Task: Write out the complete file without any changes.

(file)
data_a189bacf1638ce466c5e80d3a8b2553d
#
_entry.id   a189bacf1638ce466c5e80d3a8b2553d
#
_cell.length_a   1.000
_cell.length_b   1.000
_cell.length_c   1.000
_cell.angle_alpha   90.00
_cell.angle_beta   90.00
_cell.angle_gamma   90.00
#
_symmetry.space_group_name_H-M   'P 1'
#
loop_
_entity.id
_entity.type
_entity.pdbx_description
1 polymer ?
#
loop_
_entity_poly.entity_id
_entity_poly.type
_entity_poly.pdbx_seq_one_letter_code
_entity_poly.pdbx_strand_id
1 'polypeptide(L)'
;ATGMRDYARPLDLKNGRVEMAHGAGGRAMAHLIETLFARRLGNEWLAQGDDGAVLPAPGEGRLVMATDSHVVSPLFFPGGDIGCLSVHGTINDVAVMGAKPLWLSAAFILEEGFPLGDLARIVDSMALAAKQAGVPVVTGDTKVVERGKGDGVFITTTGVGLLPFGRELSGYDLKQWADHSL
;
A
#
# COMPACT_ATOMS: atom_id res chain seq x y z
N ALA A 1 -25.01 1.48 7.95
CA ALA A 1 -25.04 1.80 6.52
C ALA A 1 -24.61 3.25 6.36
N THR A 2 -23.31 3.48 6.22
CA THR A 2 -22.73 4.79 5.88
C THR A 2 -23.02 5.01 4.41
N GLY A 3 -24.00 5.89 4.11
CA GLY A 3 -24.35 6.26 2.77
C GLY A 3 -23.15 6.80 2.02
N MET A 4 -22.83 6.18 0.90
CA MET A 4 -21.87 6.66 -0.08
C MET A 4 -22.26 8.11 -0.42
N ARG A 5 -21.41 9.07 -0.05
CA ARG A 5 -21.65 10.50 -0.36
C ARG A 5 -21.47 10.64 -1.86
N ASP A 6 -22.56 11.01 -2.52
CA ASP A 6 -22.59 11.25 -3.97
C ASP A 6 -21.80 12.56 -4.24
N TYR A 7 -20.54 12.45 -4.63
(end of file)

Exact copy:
data_a189bacf1638ce466c5e80d3a8b2553d
#
_entry.id   a189bacf1638ce466c5e80d3a8b2553d
#
_cell.length_a   1.000
_cell.length_b   1.000
_cell.length_c   1.000
_cell.angle_alpha   90.00
_cell.angle_beta   90.00
_cell.angle_gamma   90.00
#
_symmetry.space_group_name_H-M   'P 1'
#
loop_
_entity.id
_entity.type
_entity.pdbx_description
1 polymer ?
#
loop_
_entity_poly.entity_id
_entity_poly.type
_entity_poly.pdbx_seq_one_letter_code
_entity_poly.pdbx_strand_id
1 'polypeptide(L)'
;ATGMRDYARPLDLKNGRVEMAHGAGGRAMAHLIETLFARRLGNEWLAQGDDGAVLPAPGEGRLVMATDSHVVSPLFFPGGDIGCLSVHGTINDVAVMGAKPLWLSAAFILEEGFPLGDLARIVDSMALAAKQAGVPVVTGDTKVVERGKGDGVFITTTGVGLLPFGRELSGYDLKQWADHSL
;
A
#
# COMPACT_ATOMS: atom_id res chain seq x y z
N ALA A 1 -25.01 1.48 7.95
CA ALA A 1 -25.04 1.80 6.52
C ALA A 1 -24.61 3.25 6.36
N THR A 2 -23.31 3.48 6.22
CA THR A 2 -22.73 4.79 5.88
C THR A 2 -23.02 5.01 4.41
N GLY A 3 -24.00 5.89 4.11
CA GLY A 3 -24.35 6.26 2.77
C GLY A 3 -23.15 6.80 2.02
N MET A 4 -22.83 6.18 0.90
CA MET A 4 -21.87 6.66 -0.08
C MET A 4 -22.26 8.11 -0.42
N ARG A 5 -21.41 9.07 -0.05
CA ARG A 5 -21.65 10.50 -0.36
C ARG A 5 -21.47 10.64 -1.86
N ASP A 6 -22.56 11.01 -2.52
CA ASP A 6 -22.59 11.25 -3.97
C ASP A 6 -21.80 12.56 -4.24
N TYR A 7 -20.54 12.45 -4.63